Perfectly.  That’s it.  Or really, “perfect”.  Because of the time, money and enormous effort this kitchen remodel was costing us, I wanted our kitchen to be perfect.  However my desire for perfection was prohibiting me from making a simple decision.  Which isn’t to say I didn’t want to do perfect work at the office; or at least as-perfect-as-possible work at the office.  I contemplated my dilemma and teased out the differences.  At work I knew the parameters of my job.  I knew what type of synopsis to write since I knew the milieu, the company culture and the client.  I knew what kind of emails to write because I could tailor each one to the original writer of the email.  What I needed to do in my kitchen was to forget the inspiration kitchens, forget all The Home Depot options and just look.  At.  My Kitchen. 

I realized with a jolt that the answer to the handle question was before me: here in my kitchen’s milieu.  Yes!  The answer I wanted was discernable in the method and personal culture of how I used my kitchen.  I looked at the room, at the sink, the refrigerator and the gas oven.  I loved cooking and baking with our new Electrolux gas oven.  I appreciated the solid temperature knobs that my fat hands could easily grab.  I admired the oven’s straight-forward, sturdy handle that I could pull open with my bare hands or with oven mitts.  Actually the oven’s handle was… perfect!  A perfect handle for the oven, for all our kitchen cabinets and for me. 

At the home improvement store I found metal hardware handles that mimicked our oven’s sturdy handle.  I bought them all.  And I decided: they are perfectly me.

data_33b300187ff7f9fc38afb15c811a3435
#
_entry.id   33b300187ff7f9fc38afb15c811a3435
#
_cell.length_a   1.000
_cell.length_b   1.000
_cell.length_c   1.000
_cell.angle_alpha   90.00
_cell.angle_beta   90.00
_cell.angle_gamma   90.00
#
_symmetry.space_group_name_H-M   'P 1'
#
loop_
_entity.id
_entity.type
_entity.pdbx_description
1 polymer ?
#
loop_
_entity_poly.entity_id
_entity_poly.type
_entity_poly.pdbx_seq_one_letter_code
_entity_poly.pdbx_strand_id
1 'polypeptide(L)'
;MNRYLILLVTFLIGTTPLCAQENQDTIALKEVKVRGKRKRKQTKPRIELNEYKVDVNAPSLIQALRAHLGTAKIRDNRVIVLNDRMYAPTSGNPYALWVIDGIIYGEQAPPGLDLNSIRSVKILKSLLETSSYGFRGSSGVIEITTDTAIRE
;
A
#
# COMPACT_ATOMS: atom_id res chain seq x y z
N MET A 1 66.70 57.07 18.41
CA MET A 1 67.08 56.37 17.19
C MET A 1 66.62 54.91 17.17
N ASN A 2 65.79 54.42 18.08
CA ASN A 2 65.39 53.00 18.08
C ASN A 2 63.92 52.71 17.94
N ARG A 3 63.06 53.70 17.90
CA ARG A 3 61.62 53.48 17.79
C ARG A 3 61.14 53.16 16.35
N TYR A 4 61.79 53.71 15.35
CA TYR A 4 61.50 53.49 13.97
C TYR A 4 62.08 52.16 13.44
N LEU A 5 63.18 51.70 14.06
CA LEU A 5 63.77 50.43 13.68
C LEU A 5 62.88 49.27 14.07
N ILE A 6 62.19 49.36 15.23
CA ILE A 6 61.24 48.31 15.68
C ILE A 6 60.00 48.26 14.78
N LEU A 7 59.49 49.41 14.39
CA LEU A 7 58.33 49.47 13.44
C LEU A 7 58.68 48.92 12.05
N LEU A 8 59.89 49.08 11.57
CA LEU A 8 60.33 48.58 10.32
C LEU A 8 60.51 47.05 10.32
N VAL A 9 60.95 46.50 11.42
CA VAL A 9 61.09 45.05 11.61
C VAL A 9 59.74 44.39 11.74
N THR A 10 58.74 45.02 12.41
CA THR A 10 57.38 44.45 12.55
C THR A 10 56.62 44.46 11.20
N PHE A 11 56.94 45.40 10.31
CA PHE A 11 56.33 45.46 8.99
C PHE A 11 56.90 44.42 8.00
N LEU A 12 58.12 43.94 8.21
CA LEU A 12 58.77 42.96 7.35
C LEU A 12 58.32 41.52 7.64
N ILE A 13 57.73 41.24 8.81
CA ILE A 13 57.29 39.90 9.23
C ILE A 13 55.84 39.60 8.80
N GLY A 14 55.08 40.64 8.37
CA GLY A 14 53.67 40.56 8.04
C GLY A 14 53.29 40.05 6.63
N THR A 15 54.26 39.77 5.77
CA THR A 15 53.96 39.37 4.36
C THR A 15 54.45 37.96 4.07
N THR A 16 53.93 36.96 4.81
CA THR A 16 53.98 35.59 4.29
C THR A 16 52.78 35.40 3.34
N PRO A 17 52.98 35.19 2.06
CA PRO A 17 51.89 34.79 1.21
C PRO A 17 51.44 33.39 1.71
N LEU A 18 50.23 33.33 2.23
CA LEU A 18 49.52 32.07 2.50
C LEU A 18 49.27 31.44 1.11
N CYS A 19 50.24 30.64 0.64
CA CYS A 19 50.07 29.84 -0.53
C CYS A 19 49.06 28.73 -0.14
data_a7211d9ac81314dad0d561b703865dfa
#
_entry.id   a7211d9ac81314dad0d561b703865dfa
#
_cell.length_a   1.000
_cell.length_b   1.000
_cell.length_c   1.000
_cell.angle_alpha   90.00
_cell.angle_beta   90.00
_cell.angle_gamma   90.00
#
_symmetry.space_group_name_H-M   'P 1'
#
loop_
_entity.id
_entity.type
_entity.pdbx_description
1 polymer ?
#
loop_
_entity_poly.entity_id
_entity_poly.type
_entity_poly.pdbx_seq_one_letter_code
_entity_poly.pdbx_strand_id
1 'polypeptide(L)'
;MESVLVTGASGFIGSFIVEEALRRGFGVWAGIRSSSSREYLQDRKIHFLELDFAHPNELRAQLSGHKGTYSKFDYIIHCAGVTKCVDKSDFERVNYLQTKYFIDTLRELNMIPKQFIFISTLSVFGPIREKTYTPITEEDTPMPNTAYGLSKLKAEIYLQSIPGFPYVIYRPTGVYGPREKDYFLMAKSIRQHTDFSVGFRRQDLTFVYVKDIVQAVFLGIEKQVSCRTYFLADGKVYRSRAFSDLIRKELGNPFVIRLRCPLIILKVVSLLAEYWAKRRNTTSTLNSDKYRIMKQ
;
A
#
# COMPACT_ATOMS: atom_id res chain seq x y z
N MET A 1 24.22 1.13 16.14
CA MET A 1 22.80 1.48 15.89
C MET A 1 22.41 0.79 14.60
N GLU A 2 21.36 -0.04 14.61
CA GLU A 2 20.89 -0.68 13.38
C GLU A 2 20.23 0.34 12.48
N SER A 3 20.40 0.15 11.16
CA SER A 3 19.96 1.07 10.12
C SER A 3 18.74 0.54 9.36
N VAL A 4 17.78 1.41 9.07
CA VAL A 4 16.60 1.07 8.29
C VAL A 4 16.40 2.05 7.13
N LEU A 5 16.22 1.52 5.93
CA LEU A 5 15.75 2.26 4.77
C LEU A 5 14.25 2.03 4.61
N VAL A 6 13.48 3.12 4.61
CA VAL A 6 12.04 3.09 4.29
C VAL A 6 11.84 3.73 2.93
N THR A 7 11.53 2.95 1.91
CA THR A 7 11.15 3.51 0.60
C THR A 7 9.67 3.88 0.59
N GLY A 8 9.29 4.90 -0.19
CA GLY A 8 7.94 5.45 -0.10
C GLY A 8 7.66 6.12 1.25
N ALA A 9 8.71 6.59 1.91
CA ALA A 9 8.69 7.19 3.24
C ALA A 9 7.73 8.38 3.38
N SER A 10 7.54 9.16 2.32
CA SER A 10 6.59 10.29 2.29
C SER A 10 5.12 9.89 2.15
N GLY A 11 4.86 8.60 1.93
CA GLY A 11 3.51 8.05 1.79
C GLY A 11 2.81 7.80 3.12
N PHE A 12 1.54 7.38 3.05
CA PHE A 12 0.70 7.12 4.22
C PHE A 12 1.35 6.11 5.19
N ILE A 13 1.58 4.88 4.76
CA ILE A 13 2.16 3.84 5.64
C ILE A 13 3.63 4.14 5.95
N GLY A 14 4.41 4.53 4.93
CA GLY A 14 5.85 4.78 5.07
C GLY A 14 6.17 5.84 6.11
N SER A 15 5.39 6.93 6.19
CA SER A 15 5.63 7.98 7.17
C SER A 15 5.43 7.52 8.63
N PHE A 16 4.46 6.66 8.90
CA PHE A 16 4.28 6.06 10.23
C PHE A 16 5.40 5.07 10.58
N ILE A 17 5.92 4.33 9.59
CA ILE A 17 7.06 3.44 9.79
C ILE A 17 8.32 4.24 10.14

So long Mile Three of the marathon.  Bring on Mile Four!

Thursday, July 5, 2012

Your Email Inbox

So I added a new feature on this blog.  It's called "Type Your Email Address Here and Get the Next New House Girl Post in Your Inbox".  Since that title was longer than 20 characters I had to shorten it to: "Email address...".  You can find it right under the banner and photograph of the New House Girl at the top of the home page.

So add your email address if you'd like.  Or not.  Whatever you do have fun because life's too short not to... add your email address!

Tuesday, July 3, 2012

Kitchen Redo—Step 2 Some Kind of Blue

“After work I’m going to The Home Depot,” Mr. Wonderful said putting his empty coffee cup and saucer in the dishwasher.
“Great,” I said returning the milk to the refrigerator.
“So I can pick up whatever blue paint you want for the kitchen,” he added.
“First I need samples: in light blue, dark blue and every shade in between.”
“You don’t know what blue you want?” he said closing the dishwasher.
“I know exactly I want,” I smiled.  “Just as soon as I see it.”

In the long-term, fixer-upper project that was “The House”, Mr. Wonderful and I had decided that he was the man of tools and I was the woman of design, comfort and color.  If we’d been on the Titanic that fateful night he would have been trying to repair the hole caused by the iceberg while I would have been serving drinks to passengers, color coordinating deck chair pillows and dancing to the band as it played its final set.

Admittedly his tool skills were more valuable in solving problems than mine.  Which isn’t to say he was ignorant about color.  On the contrary as a director he made dozens—maybe hundreds—of technical and creative decisions every day so at home he was more than happy to let me decide what went with what.